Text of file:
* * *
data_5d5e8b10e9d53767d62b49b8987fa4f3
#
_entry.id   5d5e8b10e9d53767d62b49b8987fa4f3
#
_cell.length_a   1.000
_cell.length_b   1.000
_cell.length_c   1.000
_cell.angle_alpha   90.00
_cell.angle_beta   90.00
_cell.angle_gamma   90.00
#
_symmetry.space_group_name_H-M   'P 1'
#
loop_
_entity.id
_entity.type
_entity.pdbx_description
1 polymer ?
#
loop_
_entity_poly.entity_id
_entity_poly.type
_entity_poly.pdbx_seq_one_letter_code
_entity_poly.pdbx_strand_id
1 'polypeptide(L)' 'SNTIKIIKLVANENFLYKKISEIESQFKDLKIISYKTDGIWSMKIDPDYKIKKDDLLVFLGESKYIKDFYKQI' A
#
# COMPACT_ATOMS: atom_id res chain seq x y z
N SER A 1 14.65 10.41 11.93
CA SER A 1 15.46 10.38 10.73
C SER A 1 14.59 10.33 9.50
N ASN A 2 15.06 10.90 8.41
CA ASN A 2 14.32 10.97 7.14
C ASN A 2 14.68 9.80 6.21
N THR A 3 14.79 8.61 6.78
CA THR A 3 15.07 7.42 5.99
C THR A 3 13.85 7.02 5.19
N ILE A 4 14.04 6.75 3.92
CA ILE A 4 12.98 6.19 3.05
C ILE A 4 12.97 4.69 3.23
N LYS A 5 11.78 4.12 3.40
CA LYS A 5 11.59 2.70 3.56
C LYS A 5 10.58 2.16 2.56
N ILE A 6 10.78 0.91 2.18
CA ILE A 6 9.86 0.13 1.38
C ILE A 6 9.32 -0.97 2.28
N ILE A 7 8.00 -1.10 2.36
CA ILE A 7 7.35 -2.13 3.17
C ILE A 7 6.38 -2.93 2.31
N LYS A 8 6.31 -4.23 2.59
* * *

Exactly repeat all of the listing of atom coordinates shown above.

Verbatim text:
data_5d5e8b10e9d53767d62b49b8987fa4f3
#
_entry.id   5d5e8b10e9d53767d62b49b8987fa4f3
#
_cell.length_a   1.000
_cell.length_b   1.000
_cell.length_c   1.000
_cell.angle_alpha   90.00
_cell.angle_beta   90.00
_cell.angle_gamma   90.00
#
_symmetry.space_group_name_H-M   'P 1'
#
loop_
_entity.id
_entity.type
_entity.pdbx_description
1 polymer ?
#
loop_
_entity_poly.entity_id
_entity_poly.type
_entity_poly.pdbx_seq_one_letter_code
_entity_poly.pdbx_strand_id
1 'polypeptide(L)' 'SNTIKIIKLVANENFLYKKISEIESQFKDLKIISYKTDGIWSMKIDPDYKIKKDDLLVFLGESKYIKDFYKQI' A
#
# COMPACT_ATOMS: atom_id res chain seq x y z
N SER A 1 14.65 10.41 11.93
CA SER A 1 15.46 10.38 10.73
C SER A 1 14.59 10.33 9.50
N ASN A 2 15.06 10.90 8.41
CA ASN A 2 14.32 10.97 7.14
C ASN A 2 14.68 9.80 6.21
N THR A 3 14.79 8.61 6.78
CA THR A 3 15.07 7.42 5.99
C THR A 3 13.85 7.02 5.19
N ILE A 4 14.04 6.75 3.92
CA ILE A 4 12.98 6.19 3.05
C ILE A 4 12.97 4.69 3.23
N LYS A 5 11.78 4.12 3.40
CA LYS A 5 11.59 2.70 3.56
C LYS A 5 10.58 2.16 2.56
N ILE A 6 10.78 0.91 2.18
CA ILE A 6 9.86 0.13 1.38
C ILE A 6 9.32 -0.97 2.28
N ILE A 7 8.00 -1.10 2.36
CA ILE A 7 7.35 -2.13 3.17
C ILE A 7 6.38 -2.93 2.31
N LYS A 8 6.31 -4.23 2.59